Be Open to Other Formats

If you’re applying to a more traditional company, then the tried-and-true three-to-five-paragraph format probably makes sense. However, if you’re gunning for a more creative or startup job-or need to explain to the hiring manager, say, how your career has taken you from teaching to business development-a different approach could be appropriate.

Here at The Muse, we’ve seen cover letters use bullet points, tell stories, or showcase videos to (successfully) get their point across. One woman wrote a cover letter from her dog’s perspective. This professional even turned hers into a BuzzFeed-style list!

Cut the Formality

We know, you’re trying to be professional. But being excessively formal can actually backfire on you, career expert Mark Slack points out: “It makes you seem insincere and even robotic, not anything like the friendly, approachable, and awesome-to-work-with person you are.”

Even when you’re applying for a very corporate role, there’s usually room to express yourself in a conversational, genuine way.

Write in the Company’s “Voice”

Cover letters are a great way to show that you understand the environment and culture of the company and industry. Spending some time reading over the company website or stalking their social media before you get started can be a great way to get in the right mindset-you’ll get a sense for the company’s tone, language, and culture, which are all things you’ll want to mirror as you’re writing.

Go Easy on the Enthusiasm

Don’t Let Your Fear of Bragging Get in the Way

If you tend to have a hard time writing about yourself, here’s a quick trick: What would your favorite boss, your best friend, or your mentor say about you? How would they sing your praises? Then write the letter from their point of view.

Keep it Short and Sweet

There are always exceptions to the rule, but in general, for resumes and cover letters alike, don’t go over a page. In one survey, more than two-thirds of employers said they preferred a cover letter that’s either just half a page (around 250 words) or ” the shorter the better.”

Having trouble getting rid of your carefully crafted sentences? Check out these tips for cutting down your cover letter to a page or less.

Finish Strong

It’s tempting to treat the final lines of your cover letter as a throwaway: “I look forward to hearing from you.” But your closing paragraph is your last chance to emphasize your enthusiasm for the company or how you’d be a great fit for the position.

For example, you could say: “I’m passionate about [Company]’s mission and would love to bring my [add your awesome skills here] to this position.” You can also use the end of your letter to add important details-like, say, the fact that you’re willing to relocate for the job. Check out more examples and a template here, and read about a few cover letter closing lines you definitely don’t want to use.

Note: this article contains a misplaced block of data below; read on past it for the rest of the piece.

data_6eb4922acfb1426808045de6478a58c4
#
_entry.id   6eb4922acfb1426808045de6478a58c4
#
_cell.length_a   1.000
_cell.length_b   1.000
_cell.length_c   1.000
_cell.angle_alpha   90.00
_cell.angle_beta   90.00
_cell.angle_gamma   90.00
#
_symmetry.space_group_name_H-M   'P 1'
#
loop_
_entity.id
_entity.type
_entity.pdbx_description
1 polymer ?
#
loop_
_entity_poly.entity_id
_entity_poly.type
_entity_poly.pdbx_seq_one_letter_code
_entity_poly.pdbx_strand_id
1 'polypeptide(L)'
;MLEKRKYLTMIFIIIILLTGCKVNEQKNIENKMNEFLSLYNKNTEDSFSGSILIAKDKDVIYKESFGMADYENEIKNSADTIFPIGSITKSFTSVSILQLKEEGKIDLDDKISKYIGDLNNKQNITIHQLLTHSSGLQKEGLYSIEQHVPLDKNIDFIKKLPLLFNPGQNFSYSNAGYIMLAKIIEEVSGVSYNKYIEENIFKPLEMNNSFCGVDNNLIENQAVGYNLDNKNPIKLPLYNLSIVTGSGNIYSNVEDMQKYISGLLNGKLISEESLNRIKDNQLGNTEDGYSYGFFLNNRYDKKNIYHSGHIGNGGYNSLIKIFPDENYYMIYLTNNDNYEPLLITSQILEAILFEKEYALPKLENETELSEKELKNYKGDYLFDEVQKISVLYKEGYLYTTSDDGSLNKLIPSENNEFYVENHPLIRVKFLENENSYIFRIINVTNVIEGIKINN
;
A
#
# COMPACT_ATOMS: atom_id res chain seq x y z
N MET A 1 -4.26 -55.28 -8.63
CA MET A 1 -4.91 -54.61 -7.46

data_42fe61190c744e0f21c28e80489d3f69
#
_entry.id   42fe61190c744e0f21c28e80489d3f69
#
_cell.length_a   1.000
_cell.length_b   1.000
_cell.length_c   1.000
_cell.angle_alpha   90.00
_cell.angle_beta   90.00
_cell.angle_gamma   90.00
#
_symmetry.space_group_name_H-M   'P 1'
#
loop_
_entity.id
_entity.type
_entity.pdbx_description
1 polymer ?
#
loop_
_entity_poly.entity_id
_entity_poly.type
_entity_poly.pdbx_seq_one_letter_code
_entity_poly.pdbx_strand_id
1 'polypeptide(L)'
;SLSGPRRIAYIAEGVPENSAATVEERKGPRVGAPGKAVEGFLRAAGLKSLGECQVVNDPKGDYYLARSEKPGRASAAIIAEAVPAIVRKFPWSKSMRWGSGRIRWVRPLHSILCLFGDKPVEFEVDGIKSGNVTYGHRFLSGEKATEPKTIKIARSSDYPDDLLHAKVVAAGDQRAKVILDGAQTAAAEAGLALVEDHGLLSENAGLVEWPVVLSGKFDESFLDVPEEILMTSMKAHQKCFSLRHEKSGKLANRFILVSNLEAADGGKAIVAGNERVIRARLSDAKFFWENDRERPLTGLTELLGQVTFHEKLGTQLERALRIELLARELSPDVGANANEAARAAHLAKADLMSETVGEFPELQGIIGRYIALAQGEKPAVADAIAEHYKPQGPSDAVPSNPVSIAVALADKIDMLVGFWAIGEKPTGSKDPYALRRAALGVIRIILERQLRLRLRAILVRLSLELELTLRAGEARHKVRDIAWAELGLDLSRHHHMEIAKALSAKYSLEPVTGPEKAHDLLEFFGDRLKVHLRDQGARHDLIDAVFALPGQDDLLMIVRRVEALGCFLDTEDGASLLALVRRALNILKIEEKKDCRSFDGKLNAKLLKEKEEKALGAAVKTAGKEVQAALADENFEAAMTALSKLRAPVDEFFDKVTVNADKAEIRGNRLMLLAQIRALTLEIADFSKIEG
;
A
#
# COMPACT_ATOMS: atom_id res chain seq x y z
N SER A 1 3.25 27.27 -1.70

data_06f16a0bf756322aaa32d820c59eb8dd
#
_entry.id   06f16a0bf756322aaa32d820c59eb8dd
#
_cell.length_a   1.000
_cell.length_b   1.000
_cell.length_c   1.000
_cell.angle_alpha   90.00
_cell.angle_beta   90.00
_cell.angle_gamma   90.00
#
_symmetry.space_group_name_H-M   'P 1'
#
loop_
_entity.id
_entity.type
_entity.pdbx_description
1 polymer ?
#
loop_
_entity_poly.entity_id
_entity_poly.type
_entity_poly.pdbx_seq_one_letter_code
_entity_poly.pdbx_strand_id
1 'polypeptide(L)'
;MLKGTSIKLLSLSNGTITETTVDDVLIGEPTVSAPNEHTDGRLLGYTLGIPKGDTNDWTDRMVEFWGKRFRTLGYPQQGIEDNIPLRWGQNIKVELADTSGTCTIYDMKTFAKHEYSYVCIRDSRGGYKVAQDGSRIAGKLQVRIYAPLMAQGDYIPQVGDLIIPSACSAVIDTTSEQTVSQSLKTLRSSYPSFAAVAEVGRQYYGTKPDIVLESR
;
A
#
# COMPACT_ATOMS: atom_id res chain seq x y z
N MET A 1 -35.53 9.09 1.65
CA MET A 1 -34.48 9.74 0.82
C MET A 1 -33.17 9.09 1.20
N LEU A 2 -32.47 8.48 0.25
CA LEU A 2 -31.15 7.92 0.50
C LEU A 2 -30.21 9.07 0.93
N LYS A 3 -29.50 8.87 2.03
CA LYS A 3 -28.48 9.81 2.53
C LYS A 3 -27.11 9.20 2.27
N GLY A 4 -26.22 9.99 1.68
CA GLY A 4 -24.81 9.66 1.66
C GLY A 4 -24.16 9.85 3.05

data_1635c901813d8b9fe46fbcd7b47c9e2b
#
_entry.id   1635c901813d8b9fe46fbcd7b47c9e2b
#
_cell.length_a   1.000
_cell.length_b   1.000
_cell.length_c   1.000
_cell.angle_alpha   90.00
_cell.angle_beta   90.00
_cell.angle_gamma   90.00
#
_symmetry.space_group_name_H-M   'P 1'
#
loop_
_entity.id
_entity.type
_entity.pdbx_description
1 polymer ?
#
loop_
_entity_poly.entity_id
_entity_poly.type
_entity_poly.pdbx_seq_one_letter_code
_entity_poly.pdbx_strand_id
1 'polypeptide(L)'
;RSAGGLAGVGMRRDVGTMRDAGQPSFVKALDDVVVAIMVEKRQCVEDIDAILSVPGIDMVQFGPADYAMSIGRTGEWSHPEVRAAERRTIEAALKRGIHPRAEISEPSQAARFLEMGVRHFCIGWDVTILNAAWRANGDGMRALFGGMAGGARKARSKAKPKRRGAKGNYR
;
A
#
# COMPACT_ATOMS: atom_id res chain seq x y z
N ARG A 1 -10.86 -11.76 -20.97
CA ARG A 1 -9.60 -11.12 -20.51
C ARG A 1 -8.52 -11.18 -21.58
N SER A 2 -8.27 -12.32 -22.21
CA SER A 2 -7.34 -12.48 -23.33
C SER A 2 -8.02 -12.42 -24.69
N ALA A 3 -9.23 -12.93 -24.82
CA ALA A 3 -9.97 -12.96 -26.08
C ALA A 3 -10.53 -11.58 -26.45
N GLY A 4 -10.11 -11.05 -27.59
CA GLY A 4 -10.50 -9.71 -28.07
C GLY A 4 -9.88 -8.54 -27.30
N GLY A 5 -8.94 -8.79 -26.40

Edit

We shouldn’t have to tell you to run your cover letter through spell-check (you should!), but remember that having your computer scan for typos isn’t the same as editing. Set your letter aside for a day or even a few hours, and then read through it again with fresh eyes-you’ll probably notice some changes you want to make. You might even want to ask a friend or family member to give it a look.

If you need some extra help, you can check out how the wording sounds to others using Hemingway. Paste in your text, and the app will highlight sentences and sections that are too complex or wordy, use passive voice, or are overloaded with fancy vocabulary when simpler words will do. You don’t have to take all of its suggestions (maybe “facilitate” really is the best word choice there!), but it’s a handy way to check the readability of your letter.

Remember, one spelling or grammar mistake can be all it takes to turn off the hiring manager-especially if writing skills are an important part of the role you’re applying for.

Have Someone Gut Check It

Have a friend take a look at your cover letter, and ask him or her two questions: Does this sell me as the best person for the job? and Does it get you excited? If the answer to either is “no,” or even slight hesitation, go back for another pass.

Finally, read this if you’re looking to write a letter of intent instead of a cover letter-yes, there’s a difference.

Q&Amp;A: What’S The Ideal Cover Letter Length? / 2023

What is the ideal length of a cover letter? Too short and your cover letter will seem generic and lacking in effort, too long and you’ll come across as unfocused. Employers only spend a limited time reading your cover letter. You can make the most of that time by including compelling, brief descriptions of your experience and qualifications-all without repeating yourself.

How long should a cover letter be?

Cover letters should be between half a page to one full page in length. Limit your cover letter length to 4 paragraphs, opening each with a succinct topic sentence and closing with an attention-grabbing final thought.

Image description

Cover Letter Format

Date and contact information

Salutation or greeting

Opening paragraph

Middle paragraph(s)

Closing paragraph

Letter ending and signature

Below, we’ve included eight ways to reach the correct length for your cover letter, and impress the hiring manager along the way.

Related: How to Write a Cover Letter

1. Check length requirements

Sometimes employers may include specific directions for your cover letter in the job posting. They might give you a cover letter word limit or provide a writing prompt or questions for you to answer. Make a good first impression by following any instructions they give you, including word count or cover letter length directions.

2. Don’t focus on hitting a specific word count